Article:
An increase of IMT is thought to reflect reorganization of the arterial wall because of proliferation of smooth muscle cells and deposition of extracellular matrix material. IMT increase is an early event in development of atherosclerosis, making it an attractive candidate for use as an intermediate phenotype in genetic studies. Unfortunately, carotid IMT is not uniformly defined, and different studies used varying IMT measures. The major differences concern the carotid artery site at which the measurement is made. Whereas some studies examined the internal carotid IMT, others focused on the CCA or used composite measures. All measures are correlated with the prevalence of atherosclerotic disease and vascular risk factors, but the strongest relationships were observed for composite measures considering ICA and CCA.18 On the other hand, the CCA is more easily accessible for ultrasound evaluation than the ICA, so that CCA IMT measurements are more reproducible and yield more valuable results. This was confirmed in our own preliminary study of 80 carotid arteries, in which we found an intraobserver reliability of IMT measurements of 0.85 for the CCA and of only 0.70 for the ICA. The rate of nonevaluable measurements was 8% for the CCA and 20% for ICA because of thick neck, high bifurcation, and ultrasound extinction from plaques. A previous study that compared the heritabilities of CCA and ICA IMT found a slightly higher heritability of CCA IMT.6 We therefore decided to use CCA IMT in the present study.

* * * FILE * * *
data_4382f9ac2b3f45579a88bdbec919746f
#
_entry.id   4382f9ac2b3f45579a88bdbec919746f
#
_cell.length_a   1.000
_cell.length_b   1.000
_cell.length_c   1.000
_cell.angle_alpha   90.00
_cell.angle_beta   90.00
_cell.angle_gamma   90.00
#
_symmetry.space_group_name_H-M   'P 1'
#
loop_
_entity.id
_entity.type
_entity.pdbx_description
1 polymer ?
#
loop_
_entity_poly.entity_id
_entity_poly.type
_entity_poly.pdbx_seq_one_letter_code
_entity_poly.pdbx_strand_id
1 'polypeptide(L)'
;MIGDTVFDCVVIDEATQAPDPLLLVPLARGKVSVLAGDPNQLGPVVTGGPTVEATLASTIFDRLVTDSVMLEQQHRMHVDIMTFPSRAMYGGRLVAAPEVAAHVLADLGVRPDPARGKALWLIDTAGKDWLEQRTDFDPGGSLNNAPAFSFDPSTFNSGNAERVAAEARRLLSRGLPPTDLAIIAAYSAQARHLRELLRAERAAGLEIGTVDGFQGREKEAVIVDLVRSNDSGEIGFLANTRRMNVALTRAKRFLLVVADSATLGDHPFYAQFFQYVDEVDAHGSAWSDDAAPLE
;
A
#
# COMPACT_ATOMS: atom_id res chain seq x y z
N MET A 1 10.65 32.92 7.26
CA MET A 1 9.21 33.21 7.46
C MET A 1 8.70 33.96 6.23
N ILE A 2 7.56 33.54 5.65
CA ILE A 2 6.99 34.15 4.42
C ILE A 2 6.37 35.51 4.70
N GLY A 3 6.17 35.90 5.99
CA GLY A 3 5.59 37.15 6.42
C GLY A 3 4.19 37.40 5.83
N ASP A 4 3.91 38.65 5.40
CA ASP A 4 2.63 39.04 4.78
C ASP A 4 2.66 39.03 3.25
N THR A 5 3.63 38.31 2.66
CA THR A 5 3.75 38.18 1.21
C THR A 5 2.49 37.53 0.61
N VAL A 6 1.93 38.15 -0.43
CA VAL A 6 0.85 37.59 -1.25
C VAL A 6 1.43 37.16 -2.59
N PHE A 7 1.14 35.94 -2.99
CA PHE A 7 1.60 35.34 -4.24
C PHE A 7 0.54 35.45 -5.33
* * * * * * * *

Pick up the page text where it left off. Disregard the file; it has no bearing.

Heritability of IMT was determined as 0.61, suggesting that more than half of the IMT variability is determined by genetic factors. Further factors that influenced IMT were age, sex, arterial hypertension, diabetes mellitus, and Lp(a). Interestingly, the heritability of IMT was estimated considerably lower without Lp(a) as a covariate, although Lp(a) itself accounted for <5% of IMT variability. This may be explained by the mode of inheritance of Lp(a) itself, which is strongly determined by the kringle-IV repeat-length polymorphism of the apolipoprotein(a) gene, which is inversely related to the Lp(a) plasma concentrations and explains between 30% and 70% of the variability in Lp(a) levels. The approximately autosomal dominant mode of inheritance may disturb the estimation of additive genetic effects on IMT by variance component analysis. By taking Lp(a) into account as a covariable, additive genetic effects may appear more clearly.
Previous studies reported heritabilities of IMT ranging from <0.21 to 0.92.6,9 The variation is most probably attributable to selection of the study populations. There is a trend that studies enriched with individuals with cardiovascular disease or risk factors yielded higher estimates of IMT heritability. This was confirmed by the present study, which was performed in families with manifest atherosclerosis and found a comparably high estimate of heritability. Despite the variations, the available data on IMT heritability clearly show that IMT in families at high risk for atherosclerosis is strongly determined by genetic factors other than known risk factors, which themselves are partly under genetic control.